YUKKI-ONNA VARIANT (TRANSPARENT BLUE VINYL)
* Limited pressing on 160 gram vinyl
* Printed on a deluxe heavy weight gatefold tip-on jacket
* Includes insert liner notes by Japanese cinema scholar Marc Walkow
* Includes a 18″ x 24″ poster
* Includes digital download code
* Newly commissioned art by Zakuro Aoyama
Inspired by the short stories of writer Lafcadio Hearn, Alone in the Woods’ music on Kwaidan is much like the author’s writings, in that the musicians pull inspiration from worldwide sources. The result is something akin to a crucible, wherein the myriad influences of the creators combine, resulting in something brightly new, yet robust with the strength of its elemental parts.
The duo behind Alone in the Woods have worked together for years, yet the sound of this particular project is born out of the instrumental music constantly playing as Jon Dobyns works on releases for his anime soundtrack label, Tiger Lab Vinyl, combined with the hip-hop production work of Lonn Bologna. Using those styles as a filter for the stories of the man known in Japan as Yakumo Koizumi – who was himself raised in Ireland and shaped into adulthood in New Orleans before ultimately coming to Japan – adds another layer of depth to the centuries-old, word-of-mouth folktales.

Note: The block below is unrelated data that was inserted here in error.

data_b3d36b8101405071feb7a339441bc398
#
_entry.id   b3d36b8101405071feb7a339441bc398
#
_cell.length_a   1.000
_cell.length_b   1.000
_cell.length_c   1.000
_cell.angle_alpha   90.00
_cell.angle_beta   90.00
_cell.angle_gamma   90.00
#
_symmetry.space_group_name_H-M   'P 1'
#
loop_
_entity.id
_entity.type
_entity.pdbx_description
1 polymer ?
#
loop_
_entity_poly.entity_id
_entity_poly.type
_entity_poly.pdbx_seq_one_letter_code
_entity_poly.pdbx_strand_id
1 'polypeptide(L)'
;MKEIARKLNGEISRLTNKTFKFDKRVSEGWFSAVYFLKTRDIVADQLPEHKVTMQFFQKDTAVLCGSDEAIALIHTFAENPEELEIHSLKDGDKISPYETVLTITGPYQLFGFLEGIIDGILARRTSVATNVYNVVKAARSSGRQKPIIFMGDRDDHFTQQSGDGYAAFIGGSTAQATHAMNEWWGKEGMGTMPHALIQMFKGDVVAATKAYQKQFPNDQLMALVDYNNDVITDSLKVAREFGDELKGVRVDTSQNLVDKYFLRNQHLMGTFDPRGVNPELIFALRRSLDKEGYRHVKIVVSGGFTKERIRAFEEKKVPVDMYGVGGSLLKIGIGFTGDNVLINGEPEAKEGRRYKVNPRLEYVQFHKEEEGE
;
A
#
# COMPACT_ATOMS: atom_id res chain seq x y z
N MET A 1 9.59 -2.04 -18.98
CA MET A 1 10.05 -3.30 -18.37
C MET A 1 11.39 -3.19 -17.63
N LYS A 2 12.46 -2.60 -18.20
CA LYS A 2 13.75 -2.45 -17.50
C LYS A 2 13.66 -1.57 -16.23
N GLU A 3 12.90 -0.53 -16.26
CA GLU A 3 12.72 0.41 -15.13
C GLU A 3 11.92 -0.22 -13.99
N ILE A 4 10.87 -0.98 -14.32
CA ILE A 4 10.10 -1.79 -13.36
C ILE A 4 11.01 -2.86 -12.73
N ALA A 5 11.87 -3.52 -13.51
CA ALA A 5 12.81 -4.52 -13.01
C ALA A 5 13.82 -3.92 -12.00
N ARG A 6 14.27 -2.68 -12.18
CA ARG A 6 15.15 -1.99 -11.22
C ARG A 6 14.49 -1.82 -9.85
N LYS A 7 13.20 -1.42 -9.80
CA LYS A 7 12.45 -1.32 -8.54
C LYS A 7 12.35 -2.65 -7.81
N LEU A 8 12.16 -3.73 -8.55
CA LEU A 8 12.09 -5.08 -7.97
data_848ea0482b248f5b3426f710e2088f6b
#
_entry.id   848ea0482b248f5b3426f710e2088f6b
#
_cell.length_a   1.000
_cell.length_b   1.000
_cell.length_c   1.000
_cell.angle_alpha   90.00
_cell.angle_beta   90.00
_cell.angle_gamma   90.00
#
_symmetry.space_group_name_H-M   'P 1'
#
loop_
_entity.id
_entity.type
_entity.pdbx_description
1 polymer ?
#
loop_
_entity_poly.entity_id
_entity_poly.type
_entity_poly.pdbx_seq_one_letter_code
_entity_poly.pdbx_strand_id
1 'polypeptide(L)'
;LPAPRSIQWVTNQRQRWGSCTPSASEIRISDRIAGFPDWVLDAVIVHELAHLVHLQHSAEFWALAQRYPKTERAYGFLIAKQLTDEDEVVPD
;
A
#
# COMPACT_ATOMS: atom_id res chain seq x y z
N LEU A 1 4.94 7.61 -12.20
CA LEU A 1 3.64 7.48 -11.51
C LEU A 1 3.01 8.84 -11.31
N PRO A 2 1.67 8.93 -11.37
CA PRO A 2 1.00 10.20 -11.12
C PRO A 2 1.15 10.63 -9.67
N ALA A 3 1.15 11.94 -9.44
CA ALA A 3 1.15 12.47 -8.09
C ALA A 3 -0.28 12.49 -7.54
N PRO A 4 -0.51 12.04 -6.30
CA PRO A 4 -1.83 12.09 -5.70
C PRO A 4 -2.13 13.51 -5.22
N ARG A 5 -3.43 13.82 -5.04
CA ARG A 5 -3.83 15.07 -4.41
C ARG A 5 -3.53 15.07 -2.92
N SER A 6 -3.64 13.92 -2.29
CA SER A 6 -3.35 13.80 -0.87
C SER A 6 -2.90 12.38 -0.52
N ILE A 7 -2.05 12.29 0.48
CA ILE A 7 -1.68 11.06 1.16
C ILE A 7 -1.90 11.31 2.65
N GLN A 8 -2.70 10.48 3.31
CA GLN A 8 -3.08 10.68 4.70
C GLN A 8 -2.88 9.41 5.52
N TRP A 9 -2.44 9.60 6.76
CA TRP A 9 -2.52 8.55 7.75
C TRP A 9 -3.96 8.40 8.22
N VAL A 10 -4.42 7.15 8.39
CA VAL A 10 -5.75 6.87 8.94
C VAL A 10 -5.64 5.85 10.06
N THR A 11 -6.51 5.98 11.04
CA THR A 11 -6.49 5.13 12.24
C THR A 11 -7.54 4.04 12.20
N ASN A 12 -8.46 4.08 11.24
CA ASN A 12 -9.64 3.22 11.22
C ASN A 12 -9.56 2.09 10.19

It’s very appropriate that the first of the “stories and studies of strange things” which inspired the music of Kwaidan is itself musical in nature. “The Story of Mimi-Nashi-Hoichi” is the tale of a biwa player forced to play for a ghostly audience. The sound of the biwa – a lute-like instrument – is echoed repeatedly throughout Alone in Woods’ compositions on this recording, tying music to story.
That is, however, not the only international influence on display here, as Alone in the Woods travels the world’s musical genres in search of sounds which are ominous, yet melodic – again, not unlike the stories themselves. “Snowy Vows of Lust to Dust” is the pinnacle of these international cut-ups, evoking everything from early ’80s New Wave to the low, rolling sounds of Jamaican dub riddims before it fades out in a rolling set of chiming bells.
Throughout the record, the sound of the flute is intimated, but rarely actualized, leaving the listener the to wonder what might be just out of earshot. Less circumspect is the handclaps and drumming on “Impossible Wind,” which are boldly presented, but nothing is quite so brash as the taiko work on “ Mouthless Tongue,” demanding the listener stand up and take note.
By the time Kwaidan has reached the sounds of nature replete with chirping birds paired with piano on the concluding “Butterflies in a Kingdom of Ants,” the footsteps on gravel which begin the piece might as well be those of the listener, so thoroughly has Alone in the Woods transported them to another time and place.